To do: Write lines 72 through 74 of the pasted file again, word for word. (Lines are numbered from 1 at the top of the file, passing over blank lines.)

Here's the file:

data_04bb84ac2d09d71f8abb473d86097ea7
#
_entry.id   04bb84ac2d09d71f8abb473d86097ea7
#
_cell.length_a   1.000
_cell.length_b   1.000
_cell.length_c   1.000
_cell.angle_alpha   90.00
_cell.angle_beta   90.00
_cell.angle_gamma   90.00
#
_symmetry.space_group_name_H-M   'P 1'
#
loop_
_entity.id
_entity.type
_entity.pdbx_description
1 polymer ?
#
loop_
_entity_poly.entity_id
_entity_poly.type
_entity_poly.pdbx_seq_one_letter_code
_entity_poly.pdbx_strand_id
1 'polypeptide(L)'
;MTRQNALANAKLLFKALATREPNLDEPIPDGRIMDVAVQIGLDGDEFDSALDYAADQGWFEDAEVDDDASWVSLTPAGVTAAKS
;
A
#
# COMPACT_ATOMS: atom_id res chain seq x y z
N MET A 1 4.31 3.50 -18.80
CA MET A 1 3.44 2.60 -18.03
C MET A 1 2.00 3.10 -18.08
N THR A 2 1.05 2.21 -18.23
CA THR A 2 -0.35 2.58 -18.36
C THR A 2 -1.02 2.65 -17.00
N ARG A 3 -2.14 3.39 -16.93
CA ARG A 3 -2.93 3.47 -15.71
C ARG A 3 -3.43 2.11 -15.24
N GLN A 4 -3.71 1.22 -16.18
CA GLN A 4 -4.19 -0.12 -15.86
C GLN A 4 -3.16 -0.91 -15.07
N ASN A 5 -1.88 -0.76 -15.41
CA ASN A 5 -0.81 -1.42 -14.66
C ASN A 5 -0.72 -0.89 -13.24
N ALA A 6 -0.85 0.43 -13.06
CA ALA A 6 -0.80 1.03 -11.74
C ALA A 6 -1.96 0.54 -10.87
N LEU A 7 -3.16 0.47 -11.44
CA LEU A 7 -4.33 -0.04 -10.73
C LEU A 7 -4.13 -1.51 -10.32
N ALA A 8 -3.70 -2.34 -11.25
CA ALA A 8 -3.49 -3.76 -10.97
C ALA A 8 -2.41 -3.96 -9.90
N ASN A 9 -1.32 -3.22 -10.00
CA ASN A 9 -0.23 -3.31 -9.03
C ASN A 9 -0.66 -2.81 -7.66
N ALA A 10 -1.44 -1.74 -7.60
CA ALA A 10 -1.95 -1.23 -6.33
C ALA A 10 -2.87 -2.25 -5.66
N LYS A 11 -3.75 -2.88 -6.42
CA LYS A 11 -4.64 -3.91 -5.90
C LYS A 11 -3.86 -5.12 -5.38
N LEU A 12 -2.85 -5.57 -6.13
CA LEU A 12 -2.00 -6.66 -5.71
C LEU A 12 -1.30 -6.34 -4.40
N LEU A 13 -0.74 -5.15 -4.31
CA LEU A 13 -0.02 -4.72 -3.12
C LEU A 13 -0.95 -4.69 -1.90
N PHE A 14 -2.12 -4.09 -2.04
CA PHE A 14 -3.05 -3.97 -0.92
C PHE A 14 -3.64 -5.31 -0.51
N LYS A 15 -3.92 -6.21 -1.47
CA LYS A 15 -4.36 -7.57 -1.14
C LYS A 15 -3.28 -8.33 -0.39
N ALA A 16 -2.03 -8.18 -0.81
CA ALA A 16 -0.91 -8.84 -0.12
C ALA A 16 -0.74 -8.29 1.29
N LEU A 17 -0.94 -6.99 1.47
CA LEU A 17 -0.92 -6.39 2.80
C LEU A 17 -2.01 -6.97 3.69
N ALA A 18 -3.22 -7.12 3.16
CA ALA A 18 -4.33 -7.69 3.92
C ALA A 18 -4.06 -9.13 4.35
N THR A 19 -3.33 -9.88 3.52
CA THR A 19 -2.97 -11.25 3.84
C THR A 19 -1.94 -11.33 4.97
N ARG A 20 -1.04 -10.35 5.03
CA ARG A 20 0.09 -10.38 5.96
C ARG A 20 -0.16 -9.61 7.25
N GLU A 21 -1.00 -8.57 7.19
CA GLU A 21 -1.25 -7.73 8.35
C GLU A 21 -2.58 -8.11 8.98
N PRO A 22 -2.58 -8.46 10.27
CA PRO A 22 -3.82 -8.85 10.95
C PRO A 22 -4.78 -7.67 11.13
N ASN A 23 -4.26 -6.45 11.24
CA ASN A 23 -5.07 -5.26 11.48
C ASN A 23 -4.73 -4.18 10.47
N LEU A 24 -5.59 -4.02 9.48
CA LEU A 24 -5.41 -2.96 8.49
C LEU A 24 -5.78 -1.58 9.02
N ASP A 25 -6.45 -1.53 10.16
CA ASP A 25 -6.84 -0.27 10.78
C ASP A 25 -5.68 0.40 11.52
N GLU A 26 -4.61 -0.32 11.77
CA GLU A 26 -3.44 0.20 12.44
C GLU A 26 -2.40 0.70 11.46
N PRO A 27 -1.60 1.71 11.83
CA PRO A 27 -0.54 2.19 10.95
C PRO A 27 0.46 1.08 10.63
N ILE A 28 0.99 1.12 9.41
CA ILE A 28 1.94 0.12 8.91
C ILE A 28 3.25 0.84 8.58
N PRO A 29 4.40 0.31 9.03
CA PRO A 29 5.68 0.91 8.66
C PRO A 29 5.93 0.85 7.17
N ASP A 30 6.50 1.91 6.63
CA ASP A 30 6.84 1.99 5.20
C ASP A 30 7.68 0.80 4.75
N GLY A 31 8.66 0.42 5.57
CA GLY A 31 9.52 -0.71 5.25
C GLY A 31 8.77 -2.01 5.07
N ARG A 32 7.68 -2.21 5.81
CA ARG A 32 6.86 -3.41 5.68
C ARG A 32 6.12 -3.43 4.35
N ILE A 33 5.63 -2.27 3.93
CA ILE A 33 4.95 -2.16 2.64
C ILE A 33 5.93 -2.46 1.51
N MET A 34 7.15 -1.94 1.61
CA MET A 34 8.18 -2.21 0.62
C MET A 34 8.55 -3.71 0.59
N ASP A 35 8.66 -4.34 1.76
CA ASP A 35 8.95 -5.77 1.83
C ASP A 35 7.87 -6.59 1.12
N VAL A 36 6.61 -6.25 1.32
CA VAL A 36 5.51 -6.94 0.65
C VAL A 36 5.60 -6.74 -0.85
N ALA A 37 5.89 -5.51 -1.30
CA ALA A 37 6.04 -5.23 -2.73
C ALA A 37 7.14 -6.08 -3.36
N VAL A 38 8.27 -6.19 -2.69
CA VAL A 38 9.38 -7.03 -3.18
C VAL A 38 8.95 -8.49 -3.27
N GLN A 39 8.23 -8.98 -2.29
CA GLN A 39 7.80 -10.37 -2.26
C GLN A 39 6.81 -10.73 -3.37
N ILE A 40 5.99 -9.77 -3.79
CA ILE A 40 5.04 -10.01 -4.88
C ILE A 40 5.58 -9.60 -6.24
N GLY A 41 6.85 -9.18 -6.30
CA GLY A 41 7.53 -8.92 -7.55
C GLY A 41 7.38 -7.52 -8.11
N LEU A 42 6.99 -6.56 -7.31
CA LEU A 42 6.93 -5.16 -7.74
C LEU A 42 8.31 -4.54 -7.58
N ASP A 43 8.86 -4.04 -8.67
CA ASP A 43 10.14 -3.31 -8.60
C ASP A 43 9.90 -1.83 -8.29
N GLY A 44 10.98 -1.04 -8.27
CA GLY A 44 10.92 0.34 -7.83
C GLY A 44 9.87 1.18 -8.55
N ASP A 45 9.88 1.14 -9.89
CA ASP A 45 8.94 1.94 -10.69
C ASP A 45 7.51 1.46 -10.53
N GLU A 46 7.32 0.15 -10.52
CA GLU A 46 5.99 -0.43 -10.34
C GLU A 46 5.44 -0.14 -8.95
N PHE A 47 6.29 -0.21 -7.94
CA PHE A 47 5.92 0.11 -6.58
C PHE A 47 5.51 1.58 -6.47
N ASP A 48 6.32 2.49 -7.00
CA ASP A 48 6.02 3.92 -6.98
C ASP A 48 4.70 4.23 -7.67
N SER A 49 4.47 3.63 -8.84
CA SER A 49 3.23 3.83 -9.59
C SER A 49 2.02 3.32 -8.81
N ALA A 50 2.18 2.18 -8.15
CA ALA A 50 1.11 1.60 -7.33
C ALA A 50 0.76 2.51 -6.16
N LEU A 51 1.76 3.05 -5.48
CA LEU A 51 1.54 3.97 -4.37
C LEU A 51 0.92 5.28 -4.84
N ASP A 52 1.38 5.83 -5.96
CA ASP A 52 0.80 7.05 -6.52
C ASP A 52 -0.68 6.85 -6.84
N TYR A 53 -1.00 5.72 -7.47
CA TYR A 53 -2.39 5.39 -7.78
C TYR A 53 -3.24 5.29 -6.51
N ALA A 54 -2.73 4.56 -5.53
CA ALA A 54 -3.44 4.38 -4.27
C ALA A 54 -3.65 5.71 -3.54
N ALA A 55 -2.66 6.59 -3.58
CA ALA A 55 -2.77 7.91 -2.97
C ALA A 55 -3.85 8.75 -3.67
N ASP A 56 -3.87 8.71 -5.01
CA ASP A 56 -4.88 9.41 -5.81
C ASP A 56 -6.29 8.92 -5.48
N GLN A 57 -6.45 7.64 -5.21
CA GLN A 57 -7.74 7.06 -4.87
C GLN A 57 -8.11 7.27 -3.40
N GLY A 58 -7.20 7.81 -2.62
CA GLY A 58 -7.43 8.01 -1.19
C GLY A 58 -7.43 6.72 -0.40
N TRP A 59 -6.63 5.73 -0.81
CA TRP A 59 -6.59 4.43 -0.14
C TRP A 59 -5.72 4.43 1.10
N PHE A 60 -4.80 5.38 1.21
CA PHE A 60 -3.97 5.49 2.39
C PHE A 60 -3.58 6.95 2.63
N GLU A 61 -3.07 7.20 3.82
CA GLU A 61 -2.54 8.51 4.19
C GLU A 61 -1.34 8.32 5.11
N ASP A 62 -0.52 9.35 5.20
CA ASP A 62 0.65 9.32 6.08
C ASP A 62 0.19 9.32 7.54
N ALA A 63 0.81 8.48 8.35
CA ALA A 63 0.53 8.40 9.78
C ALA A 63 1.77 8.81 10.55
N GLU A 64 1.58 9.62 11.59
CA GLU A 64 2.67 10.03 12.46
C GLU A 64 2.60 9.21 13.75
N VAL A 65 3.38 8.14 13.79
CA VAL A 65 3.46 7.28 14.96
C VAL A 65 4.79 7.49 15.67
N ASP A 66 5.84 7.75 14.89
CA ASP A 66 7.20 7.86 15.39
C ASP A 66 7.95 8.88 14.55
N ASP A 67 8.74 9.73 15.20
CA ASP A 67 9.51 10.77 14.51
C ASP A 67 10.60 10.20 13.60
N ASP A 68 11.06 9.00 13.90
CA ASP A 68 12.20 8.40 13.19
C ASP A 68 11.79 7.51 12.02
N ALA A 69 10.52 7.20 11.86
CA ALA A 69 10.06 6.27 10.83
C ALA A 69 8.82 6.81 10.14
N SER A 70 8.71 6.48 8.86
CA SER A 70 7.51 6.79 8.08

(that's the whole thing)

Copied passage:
C PHE A 14 -3.64 -5.31 -0.51
N LYS A 15 -3.92 -6.21 -1.47
CA LYS A 15 -4.36 -7.57 -1.14